Obsessive Compulsiveness (OCD) can wreck lives.
Obsessive Compulsive problems (OCD) stop you from being able to do simple tasks like leaving the house or making a choice over what to eat. You can do lots of seemingly odd behaviours like walking around in circles, checking things repeatedly, repeating phrases or counting until it feels right. These behaviours are called compulsions.
Your mind can obsess about stuff until the cows come home, leading you down rabbit holes from where it can be difficult to find your way back. OCD can steal your time and make you late for almost everything. OCD can wreck lives.
What does it look like to obsess over something?
Many people who obsess a lot talk about being responsible for preventing bad things from happening. Or they place too much importance on the meaning of their thoughts. It is far more than just being superstitious. The mind makes you anxious and gets locked into trying to eliminate the uncertainty.
When you obsess, you fixate on something in your mind, e.g. that you’ll cause harm or do something inappropriate. To act compulsively is to experience a strong urge to neutralise your thoughts, which you then act out. For example:
- To check something repeatedly
- To seek reassurance
- To go to extreme measures to prevent something bad from happening.
This might include washing your hands a lot, avoiding situations and making sure you don’t come into contact with aversive substances.
Obsessive Compulsive Disorder (OCD)
Obsessive Compulsive Disorder or OCD is a label invented by psychiatry. Whilst there is no scientific test for OCD, obsessive thinking and compulsive behaviours can become a problem when you get caught up in it for large chunks of your day.
The term OCD can be thrown about rather easily by people, e.g. when people say, “I am a bit OCD.” In my experience, this can be frustrating to the OCD sufferer. It is as though the extent of their suffering is not fully understood. In reality, people who do have OCD suffer a great deal. You feel anxious for much of the time, and your life becomes limited.
With this type of anxiety, you cannot do many things that someone else often takes for granted, e.g. being able to hug your children, leaving your house easily, or using a public toilet. These actions can be very distressing as they stop people from doing what is important to them, i.e. being affectionate, independent and free.
Overt & Covert Compulsions
Many people with obsessive-compulsive tendencies adopt overt and covert compulsive behaviours. An overt compulsion is anything people can notice you doing, e.g. washing your hands. A covert compulsion is any mental action you take to alleviate your unwanted thoughts, e.g. counting, focusing on specific words, phrases or numbers, or silently reassuring yourself repeatedly.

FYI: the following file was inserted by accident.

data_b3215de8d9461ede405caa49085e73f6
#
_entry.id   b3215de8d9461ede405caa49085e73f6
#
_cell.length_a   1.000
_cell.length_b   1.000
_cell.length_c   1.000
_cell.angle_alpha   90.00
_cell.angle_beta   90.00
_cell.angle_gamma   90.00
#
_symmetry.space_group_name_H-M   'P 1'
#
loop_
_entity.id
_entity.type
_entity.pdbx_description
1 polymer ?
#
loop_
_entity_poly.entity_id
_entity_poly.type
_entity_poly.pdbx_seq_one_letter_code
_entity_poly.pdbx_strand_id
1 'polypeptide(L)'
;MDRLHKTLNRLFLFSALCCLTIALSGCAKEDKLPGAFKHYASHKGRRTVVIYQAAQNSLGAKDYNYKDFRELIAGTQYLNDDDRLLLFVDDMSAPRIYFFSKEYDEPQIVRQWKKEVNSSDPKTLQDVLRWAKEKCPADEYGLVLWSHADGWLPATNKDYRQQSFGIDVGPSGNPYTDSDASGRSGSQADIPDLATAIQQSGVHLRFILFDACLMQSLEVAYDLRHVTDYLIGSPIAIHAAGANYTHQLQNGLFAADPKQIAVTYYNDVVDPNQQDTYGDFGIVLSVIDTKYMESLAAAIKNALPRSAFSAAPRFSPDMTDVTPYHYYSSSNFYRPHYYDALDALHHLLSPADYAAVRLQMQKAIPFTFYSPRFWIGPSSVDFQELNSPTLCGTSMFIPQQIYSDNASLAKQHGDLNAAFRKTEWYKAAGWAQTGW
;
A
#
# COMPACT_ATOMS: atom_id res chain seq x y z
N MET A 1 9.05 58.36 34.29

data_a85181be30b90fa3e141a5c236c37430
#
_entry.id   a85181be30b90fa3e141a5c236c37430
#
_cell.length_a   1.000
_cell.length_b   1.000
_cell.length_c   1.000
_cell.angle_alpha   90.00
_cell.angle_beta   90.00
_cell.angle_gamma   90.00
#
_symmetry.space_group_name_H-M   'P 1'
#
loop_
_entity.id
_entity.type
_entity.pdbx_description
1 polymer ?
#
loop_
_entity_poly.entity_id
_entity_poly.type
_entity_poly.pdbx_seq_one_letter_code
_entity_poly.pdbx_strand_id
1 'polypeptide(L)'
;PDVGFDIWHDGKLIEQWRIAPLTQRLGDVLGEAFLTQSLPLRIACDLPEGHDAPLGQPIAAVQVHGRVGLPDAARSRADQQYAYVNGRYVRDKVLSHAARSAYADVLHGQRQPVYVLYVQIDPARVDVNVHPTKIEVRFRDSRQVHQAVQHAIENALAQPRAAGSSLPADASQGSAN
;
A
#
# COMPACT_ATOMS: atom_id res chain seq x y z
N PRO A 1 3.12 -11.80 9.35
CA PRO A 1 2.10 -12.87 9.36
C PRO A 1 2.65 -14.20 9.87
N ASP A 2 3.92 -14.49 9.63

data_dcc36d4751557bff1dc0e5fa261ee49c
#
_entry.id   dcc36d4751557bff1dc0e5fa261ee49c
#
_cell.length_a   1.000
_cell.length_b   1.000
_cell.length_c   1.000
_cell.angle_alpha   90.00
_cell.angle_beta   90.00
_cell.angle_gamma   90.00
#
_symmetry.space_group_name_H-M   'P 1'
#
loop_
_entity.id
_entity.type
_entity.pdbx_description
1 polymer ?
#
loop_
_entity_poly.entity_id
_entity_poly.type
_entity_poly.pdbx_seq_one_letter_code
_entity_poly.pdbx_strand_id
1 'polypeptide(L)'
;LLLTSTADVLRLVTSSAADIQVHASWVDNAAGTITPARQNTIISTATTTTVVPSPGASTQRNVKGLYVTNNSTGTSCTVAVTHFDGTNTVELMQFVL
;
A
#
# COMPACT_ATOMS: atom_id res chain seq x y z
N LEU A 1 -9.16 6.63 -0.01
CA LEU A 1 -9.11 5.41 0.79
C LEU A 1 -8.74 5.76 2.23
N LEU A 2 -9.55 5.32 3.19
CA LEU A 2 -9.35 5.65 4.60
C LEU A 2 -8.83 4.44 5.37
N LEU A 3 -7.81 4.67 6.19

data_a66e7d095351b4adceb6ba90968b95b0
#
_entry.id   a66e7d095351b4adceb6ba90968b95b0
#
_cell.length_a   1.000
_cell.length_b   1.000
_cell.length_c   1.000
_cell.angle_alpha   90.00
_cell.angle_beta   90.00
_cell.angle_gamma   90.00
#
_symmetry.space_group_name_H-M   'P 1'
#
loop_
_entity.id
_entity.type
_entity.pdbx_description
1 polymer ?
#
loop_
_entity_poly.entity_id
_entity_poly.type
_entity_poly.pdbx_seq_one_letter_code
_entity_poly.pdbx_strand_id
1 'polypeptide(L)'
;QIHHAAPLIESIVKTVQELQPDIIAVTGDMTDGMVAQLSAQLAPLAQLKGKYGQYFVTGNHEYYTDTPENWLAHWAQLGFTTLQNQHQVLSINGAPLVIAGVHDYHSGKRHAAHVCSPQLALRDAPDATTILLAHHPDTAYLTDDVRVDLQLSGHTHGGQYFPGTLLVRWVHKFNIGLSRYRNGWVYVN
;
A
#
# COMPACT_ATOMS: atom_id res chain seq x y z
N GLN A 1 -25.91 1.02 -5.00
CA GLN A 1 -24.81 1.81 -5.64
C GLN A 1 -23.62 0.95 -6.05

Many people can learn to effectively manage their obsessive thoughts and compulsive responses by committing to CBT treatment. Usually, the treatment is for at least 12 sessions because changing requires commitment and repeated practice. This is true of all problem types, but in most cases, people with OCD have been suffering for years before they try to get help.
Are you ready for help?
It can be tricky figuring out if you are ready for help with your OCD. Here is a brief formula to help you decide. Rate each answer on a scale of 1-10 (1 being not at all and 10 being completely.)
Do you have the time? This is about whether you have enough time to focus on it or there are more pressing matters like sorting out where you live or getting a job.
Does it seem important? Can you imagine a life without OCD? Does it seem important to change the way you deal with intrusive thoughts? Does life seem like it would be more fun if you spent more time doing other things?
How confident do you feel to tackle it? This is about whether you think you have the skills that are needed to stop engaging in the compulsions.
Now, if you scored low on questions 1 and 2, it isn’t the right time to commit to it. Instead, work out what needs to change first and then work backwards. Put a plan together to get yourself ready.
If you scored high in questions 1 and 2 but low in 3…don’t worry. That’s ok. It is no wonder that you don’t feel confident enough. That is where we come in.
- OCD is a very distressing form of anxiety
- OCD involves battling unwanted or intrusive thoughts
- People can spend hours trying to neutralise their anxiety. These behaviours are called compulsions
- OCD is a label invented by psychiatry
- Compulsions can be mental as well as visible to others
- CBT & ACT Therapy is available when you are ready and willing